When asked about the effect of another terrorist attack on American soil, John McCain’s chief strategist, Charlie Black, responded rashly and bluntly. “Certainly it would be a big advantage” for McCain, Black told Fortune magazine recently. Similarly, the strategist described the assassination of Pakistan’s Benazir Bhutto in December as “an unfortunate event,” but said “it helped us” in the contest for the nomination.

It would be unfair to McCain, and to Black, to take this analysis as an indication that the Republican team is hoping for or counting on a terrorist incident. Still, Black’s observation does bring up the question of whether the threat of terrorism will help Republicans, or whether the politics of security have shifted since the last presidential election.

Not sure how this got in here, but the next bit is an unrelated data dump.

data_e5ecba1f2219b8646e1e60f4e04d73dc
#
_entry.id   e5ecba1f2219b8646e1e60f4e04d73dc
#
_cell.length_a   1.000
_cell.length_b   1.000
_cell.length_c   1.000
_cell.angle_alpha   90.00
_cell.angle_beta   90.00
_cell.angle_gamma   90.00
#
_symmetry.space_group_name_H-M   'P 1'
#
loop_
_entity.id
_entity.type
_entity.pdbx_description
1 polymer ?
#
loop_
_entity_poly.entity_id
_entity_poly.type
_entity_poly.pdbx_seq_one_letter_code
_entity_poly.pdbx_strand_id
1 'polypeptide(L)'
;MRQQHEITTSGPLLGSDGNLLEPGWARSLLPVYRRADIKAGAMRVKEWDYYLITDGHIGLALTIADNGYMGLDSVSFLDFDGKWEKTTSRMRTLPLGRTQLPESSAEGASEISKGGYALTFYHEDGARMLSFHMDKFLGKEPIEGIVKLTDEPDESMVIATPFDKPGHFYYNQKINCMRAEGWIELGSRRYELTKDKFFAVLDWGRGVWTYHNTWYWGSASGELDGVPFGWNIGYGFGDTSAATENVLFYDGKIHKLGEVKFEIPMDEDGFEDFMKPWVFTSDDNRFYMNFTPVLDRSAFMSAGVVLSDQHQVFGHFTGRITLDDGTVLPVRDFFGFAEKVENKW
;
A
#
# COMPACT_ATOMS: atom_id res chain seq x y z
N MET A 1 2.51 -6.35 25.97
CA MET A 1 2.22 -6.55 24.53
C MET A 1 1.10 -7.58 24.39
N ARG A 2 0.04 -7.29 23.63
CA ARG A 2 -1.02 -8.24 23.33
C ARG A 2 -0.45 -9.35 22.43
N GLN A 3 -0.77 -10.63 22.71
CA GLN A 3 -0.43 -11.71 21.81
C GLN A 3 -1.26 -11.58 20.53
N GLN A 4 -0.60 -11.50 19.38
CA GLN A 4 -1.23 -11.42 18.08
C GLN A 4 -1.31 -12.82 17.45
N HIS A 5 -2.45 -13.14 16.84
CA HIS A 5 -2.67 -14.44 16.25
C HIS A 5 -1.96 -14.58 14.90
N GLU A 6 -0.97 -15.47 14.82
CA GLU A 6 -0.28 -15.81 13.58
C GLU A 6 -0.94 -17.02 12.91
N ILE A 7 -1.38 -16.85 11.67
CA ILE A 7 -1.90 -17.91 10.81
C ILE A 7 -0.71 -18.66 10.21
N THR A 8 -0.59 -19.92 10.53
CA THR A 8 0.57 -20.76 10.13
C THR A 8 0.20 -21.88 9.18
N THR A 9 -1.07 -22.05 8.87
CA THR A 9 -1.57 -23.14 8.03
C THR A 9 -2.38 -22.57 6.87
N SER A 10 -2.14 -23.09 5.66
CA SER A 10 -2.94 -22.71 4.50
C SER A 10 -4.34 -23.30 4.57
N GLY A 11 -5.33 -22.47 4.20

Is Black right to assume that McCain would benefit politically after another terrorist atrocity in the US? Regardless, McCain is ignoring the ever more evident flaws in President Bush’s notion of a war against an enemy called terrorism. Bush’s war on terrorism may have offered an excuse to flout the US Constitution and expand executive power, but it has not been going all that well. McCain should recognize that the next president needs to enhance national security by improving perceptions of the US in the Muslim world.